The Saskatoon-Meewasin byelection is a “big marker” for both the Saskatchewan Party and NDP according to a political expert in the province.
University of Regina Professor Ken Rasmussen told 650 CKOM the results of Thursday’s vote will be a good test for each party’s support.
He said governments don’t historically do well in byelections, giving the NDP the upper hand.
“The expectation is the Sask Party will lose it,” he said. “But if they win it, it’s a very bad sign for the NDP.”
Rasmussen noted it’s an interesting race to watch between the NDP’s Ryan Meili and Brent Penner, the Sask Party nominee. The most recent opinion polls show the two candidates in a dead heat leading into election day.
Given a large provincial deficit and austerity measures on the horizon, he said it may be a referendum on the direction the Sask Party is taking Saskatchewan in.
“If it’s a big defeat for the government it clearly indicates that they’re going to have to watch their back when it comes to budget cuts,” he said.
But with Brad Wall still in the first year of his mandate from the last general election, Rasmussen said the government would have time to recover.
As for Meili, the stakes are higher.
“If he wins he’s likely then to begin a leadership campaign for the NDP,” Rasmussen said.
“If he can’t win this kind of a seat at this time in the province’s history, then there’s either something wrong with his candidacy or something wrong with the NDP.”
The professor added if Meili loses, it would likely spell the end of his career in provincial politics.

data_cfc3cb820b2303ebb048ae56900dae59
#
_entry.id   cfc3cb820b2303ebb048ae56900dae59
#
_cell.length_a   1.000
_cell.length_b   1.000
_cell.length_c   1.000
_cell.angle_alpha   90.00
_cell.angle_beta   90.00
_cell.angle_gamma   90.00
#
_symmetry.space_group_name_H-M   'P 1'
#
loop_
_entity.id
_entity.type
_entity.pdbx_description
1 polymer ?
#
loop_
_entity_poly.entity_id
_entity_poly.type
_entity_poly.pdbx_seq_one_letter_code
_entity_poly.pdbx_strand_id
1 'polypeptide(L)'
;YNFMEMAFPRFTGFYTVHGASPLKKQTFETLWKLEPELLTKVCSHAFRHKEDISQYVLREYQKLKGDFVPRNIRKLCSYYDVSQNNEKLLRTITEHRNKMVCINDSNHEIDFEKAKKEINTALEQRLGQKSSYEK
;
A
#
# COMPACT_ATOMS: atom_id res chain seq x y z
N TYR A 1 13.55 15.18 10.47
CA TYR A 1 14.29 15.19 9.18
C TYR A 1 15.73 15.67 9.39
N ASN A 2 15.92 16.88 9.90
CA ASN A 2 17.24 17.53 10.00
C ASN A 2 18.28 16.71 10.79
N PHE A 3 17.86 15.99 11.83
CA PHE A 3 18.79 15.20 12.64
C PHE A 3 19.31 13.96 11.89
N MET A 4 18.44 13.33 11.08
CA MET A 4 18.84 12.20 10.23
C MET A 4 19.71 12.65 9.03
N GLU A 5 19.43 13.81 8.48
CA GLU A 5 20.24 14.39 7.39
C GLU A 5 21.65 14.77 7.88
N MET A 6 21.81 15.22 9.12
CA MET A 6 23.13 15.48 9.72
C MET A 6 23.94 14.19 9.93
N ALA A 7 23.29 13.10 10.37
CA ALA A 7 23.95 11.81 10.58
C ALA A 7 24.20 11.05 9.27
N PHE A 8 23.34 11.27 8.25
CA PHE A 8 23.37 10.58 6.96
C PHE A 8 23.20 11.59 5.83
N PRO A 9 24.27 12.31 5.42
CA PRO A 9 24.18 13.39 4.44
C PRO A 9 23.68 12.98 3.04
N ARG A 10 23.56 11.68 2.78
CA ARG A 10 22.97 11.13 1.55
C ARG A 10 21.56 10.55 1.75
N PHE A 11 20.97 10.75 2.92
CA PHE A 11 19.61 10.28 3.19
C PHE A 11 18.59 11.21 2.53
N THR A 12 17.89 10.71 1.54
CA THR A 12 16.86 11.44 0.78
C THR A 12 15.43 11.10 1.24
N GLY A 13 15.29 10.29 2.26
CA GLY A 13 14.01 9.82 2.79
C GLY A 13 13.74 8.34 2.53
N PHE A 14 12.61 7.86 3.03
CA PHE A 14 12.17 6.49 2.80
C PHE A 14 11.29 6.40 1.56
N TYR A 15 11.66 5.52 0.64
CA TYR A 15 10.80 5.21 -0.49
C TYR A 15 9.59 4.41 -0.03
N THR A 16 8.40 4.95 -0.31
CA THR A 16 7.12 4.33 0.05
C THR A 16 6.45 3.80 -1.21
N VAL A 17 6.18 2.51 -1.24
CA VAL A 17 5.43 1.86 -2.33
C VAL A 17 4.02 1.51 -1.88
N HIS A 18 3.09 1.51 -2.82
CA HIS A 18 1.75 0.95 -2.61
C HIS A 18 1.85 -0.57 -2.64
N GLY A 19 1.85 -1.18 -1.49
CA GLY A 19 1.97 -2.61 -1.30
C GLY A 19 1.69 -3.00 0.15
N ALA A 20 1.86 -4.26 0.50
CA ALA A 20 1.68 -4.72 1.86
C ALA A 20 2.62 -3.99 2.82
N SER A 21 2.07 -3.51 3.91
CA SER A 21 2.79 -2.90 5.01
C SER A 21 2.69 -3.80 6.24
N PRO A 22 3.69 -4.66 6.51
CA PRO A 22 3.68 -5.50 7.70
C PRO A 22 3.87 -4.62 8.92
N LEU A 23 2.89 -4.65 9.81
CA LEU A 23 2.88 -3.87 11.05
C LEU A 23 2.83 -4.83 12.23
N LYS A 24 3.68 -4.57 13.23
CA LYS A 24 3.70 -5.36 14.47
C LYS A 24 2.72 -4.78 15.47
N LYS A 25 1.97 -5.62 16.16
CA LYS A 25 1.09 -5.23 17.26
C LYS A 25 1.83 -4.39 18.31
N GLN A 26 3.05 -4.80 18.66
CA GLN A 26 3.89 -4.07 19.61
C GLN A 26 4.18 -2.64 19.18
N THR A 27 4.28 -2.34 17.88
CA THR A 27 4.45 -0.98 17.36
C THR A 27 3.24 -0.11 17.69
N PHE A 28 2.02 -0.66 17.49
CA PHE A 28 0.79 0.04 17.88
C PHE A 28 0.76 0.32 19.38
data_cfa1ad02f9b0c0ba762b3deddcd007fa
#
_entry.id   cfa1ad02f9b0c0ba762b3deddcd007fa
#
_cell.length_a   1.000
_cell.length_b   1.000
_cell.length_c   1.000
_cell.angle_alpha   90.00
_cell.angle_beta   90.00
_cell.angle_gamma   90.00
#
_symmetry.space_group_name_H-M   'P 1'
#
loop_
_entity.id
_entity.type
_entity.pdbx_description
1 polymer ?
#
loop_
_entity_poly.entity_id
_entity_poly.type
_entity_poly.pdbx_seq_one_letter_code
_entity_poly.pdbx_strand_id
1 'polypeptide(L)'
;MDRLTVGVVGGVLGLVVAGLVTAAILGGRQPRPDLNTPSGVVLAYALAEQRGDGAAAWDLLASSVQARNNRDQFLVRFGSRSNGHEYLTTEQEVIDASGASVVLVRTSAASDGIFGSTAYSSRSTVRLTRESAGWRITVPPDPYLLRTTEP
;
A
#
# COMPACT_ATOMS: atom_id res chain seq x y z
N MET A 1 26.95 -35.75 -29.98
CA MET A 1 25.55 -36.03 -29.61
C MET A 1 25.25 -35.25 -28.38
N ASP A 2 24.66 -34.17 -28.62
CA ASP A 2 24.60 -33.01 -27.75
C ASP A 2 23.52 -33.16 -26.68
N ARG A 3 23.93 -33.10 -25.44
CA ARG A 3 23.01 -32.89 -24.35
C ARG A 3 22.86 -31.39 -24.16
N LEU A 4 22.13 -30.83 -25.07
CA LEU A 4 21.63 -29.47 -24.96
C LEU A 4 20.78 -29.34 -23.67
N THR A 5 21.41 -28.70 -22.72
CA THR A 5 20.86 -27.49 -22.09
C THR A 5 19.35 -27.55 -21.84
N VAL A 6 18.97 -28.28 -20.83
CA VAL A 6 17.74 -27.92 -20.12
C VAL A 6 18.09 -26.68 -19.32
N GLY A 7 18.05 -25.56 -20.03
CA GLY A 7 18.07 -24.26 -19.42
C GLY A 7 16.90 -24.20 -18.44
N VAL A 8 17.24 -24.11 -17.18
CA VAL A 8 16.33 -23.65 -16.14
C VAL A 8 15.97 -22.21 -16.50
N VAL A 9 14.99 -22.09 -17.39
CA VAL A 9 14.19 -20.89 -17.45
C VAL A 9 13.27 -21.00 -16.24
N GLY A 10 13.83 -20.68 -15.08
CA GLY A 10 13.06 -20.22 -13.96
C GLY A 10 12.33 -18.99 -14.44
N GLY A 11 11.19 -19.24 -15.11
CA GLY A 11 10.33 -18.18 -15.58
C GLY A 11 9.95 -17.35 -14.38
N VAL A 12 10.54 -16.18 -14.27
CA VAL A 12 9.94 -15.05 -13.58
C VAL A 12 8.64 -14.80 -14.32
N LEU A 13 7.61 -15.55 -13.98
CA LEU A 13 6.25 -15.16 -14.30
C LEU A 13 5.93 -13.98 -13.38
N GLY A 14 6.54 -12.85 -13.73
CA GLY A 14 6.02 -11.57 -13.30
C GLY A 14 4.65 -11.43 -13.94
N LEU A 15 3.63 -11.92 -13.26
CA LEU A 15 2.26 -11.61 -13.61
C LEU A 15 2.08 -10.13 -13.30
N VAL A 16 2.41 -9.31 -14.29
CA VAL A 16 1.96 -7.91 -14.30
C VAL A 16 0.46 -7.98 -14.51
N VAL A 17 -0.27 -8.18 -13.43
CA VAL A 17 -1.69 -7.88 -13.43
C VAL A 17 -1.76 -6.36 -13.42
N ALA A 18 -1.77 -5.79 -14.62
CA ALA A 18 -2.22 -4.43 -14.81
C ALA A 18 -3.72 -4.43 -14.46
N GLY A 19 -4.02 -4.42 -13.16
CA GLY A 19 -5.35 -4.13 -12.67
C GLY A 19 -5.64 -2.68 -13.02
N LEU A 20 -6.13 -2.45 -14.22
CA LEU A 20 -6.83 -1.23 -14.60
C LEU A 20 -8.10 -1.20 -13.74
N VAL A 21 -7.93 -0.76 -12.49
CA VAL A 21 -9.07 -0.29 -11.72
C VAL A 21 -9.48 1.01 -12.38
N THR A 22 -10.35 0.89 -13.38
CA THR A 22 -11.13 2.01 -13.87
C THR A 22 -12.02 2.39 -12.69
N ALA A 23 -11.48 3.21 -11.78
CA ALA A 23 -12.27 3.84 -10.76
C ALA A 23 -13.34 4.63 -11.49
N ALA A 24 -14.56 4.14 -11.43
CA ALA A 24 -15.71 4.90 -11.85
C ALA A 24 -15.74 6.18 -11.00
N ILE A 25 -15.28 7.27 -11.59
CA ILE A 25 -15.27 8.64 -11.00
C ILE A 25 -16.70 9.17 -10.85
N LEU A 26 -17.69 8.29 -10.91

History of close votes
If past elections are any indication, Thursday’s vote could come down to the wire.
In three elections in the past decade, no-one has won the Saskatoon-Meewasin riding by more than 878 votes.
That happened in 2011, when the Sask Party’s Roger Parent beat NDP incumbent Frank Quennell.
Parent had a closer race in 2016, when he defeated NDP challenger Nicole White by a 523 vote margin.
The latest byelection is being held after Parent died of cancer in November.
Low voter turnout effects
Rasmussen emphasized the importance of voter turnout in Thursday’s vote.
“If it’s down to historic lows that’s a concern for the NDP,” he said. “They’re trying to rally some support and send the government a message, but if people don’t go out it will be a mixed blessing.”
He pointed to the fact byelection turnouts are typically lower than a general election. Low voter turnout usually benefits the incumbent party, he noted.
Polls close in the byelection at 8 p.m. with 50 ballot boxes reporting in Thursday night. If the vote is close, results won’t be confirmed until absentee and hospital votes are counted on March 14.